Kyle Paisley hits out at Poots Sinn Féin stench remark
A SON of the late former DUP leader Ian Paisley has hit out at Edwin Poots after the MLA said his party would have to "hold our noses" to continue in government with Sinn Féin.
Mr Poots, a former health minister ,was challenged to clarify what he described as the "stench that still rises" from the republican party's links to the IRA.
Kyle Paisley, a Free Presbyterian minister in England, criticised the remarks, saying they were detrimental to unionism.
"For Unionists to go into government with Sinn Féin and then talk about their partners in government in that sort of language, it makes unionism look bad," he told the BBC.
He added: "It is pretty raw language".
"And if you are sharing power with people you can't talk about them like that publicly.
"You might feel like that privately about them but it's not going to recommend yourself to the electorate when you speak like about the people you are governing Northern Ireland along with."
Earlier, Mr Paisley's mother Baroness Paisley said her late husband and deputy first minister Martin McGuinness "would have worked more closely together on it and sorted things out".
"I don't think he would have let it get to the state it was allowed to run to," she told the News Letter.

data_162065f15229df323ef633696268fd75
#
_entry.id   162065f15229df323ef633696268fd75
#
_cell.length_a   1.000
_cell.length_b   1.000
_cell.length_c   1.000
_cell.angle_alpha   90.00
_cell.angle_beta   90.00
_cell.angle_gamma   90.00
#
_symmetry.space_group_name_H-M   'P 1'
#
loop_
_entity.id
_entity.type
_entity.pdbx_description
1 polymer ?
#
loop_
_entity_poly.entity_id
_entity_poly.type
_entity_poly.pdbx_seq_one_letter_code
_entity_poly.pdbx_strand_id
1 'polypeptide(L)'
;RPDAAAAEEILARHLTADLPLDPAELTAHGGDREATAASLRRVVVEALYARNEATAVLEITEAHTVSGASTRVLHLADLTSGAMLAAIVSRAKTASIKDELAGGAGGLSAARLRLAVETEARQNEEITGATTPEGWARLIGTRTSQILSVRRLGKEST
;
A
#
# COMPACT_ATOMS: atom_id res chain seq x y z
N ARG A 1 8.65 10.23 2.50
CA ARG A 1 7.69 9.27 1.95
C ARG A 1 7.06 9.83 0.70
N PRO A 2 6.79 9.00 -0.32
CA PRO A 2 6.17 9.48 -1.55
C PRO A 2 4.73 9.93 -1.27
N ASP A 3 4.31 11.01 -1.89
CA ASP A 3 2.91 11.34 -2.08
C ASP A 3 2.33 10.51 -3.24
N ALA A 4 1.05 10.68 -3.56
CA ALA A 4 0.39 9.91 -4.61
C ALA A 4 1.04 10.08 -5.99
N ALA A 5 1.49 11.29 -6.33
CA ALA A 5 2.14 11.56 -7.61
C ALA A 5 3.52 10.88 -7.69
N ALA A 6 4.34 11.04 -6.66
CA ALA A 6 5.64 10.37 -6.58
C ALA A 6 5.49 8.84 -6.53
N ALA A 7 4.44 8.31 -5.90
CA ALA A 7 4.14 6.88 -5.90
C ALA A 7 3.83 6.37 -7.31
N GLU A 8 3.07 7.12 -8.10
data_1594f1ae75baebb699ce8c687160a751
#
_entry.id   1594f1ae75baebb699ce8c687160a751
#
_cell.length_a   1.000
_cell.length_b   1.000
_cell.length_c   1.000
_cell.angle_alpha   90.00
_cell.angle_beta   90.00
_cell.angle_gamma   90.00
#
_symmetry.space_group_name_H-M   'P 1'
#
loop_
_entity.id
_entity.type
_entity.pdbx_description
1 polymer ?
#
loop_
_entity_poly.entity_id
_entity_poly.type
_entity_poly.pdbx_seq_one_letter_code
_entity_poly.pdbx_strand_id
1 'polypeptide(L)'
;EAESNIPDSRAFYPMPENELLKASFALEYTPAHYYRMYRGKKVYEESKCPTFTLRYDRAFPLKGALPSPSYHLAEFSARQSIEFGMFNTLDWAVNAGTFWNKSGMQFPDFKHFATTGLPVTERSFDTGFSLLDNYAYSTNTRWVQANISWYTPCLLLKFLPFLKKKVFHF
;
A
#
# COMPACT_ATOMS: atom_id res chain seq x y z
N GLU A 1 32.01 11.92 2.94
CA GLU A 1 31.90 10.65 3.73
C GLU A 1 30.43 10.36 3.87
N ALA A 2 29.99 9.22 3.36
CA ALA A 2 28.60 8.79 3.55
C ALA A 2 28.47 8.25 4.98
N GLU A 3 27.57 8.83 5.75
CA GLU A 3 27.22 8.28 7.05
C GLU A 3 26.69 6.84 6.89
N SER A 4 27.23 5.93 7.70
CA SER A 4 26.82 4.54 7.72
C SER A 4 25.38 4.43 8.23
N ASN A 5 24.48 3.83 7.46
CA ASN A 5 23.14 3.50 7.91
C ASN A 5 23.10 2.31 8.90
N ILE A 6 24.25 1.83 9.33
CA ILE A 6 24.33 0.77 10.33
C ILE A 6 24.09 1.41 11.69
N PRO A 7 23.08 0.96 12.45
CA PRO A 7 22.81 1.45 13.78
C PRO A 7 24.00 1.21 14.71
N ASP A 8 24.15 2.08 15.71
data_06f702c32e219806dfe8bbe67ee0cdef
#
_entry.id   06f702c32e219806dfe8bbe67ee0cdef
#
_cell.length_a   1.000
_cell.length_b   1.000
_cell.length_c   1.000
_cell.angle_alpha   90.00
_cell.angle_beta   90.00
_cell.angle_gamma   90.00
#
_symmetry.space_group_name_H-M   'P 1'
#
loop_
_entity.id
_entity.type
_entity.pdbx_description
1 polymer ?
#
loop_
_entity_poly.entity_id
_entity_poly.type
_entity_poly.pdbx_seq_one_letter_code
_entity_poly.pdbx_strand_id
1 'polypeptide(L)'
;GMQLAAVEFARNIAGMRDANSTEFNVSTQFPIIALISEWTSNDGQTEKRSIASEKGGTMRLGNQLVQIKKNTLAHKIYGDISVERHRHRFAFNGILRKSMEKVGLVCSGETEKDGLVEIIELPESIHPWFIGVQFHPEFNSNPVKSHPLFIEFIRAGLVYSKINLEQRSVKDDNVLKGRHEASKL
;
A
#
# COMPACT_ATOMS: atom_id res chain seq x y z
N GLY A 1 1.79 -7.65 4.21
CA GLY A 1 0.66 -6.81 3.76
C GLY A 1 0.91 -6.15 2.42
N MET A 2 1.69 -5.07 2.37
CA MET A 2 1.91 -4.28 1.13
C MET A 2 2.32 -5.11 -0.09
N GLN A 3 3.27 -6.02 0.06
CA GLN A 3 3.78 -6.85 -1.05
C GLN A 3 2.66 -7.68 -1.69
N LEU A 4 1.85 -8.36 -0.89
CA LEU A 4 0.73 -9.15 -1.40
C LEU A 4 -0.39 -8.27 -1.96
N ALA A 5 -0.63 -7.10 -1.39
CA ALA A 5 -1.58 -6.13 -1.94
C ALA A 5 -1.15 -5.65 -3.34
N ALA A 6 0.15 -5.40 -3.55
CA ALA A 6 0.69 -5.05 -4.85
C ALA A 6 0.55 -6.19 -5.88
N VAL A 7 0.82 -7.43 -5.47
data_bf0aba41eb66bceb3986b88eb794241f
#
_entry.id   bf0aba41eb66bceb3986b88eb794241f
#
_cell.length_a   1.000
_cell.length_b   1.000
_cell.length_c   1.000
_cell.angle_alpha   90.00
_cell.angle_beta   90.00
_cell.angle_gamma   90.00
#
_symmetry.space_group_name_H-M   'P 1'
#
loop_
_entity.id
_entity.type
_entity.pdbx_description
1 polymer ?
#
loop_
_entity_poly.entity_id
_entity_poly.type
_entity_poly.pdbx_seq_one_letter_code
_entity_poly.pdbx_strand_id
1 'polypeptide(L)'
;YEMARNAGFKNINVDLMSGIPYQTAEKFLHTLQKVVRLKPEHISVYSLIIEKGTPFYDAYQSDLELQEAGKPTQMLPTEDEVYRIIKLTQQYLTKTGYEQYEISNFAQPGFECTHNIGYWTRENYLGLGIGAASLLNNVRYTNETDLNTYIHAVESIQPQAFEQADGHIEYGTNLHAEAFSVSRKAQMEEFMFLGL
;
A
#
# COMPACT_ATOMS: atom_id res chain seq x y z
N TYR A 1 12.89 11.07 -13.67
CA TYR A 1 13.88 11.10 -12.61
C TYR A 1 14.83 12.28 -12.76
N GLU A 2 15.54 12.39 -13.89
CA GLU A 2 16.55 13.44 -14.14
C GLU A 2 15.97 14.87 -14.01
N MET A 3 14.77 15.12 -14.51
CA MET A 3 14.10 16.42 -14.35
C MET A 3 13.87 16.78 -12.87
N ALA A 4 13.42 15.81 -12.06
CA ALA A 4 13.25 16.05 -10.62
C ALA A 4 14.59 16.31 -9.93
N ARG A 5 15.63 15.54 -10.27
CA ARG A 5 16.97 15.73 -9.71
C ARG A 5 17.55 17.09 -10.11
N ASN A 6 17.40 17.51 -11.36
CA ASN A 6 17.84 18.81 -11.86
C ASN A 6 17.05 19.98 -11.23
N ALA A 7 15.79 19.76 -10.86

On Wednesday night during a TV debate Mr Poots told Sinn Féin assembly member Alex Maskey: "We have peace in Northern Ireland, so we'll hold our noses and do business with you".
"...I do not like doing business with Sinn Féin. I hold my nose about what has went on in the past, about the activities of the IRA over 25 years, of the murders that took place and there's a stench that still rises from that in many homes across Northern Ireland."
Mr Maskey replied that the comments had shown Mr Poots in his "true colours".
Sinn Féin has made not further comment.
But yesterday, Mr Poots said he stood by his remarks.
"Many people across Northern Ireland find it appalling that Sinn Féin are in government," he told Good Morning Ulster.
"They have an association with the IRA, who committed over 2,000 murders in Northern Ireland, and that's something that's very hard for all of us to accept, but we do it because we want to ensure there aren't thousands more people lose their lives as the result of Troubles in Northern Ireland in the years to come," he said.
He added: "I work with those people because they have got a mandate, but that doesn't mean I have to like it."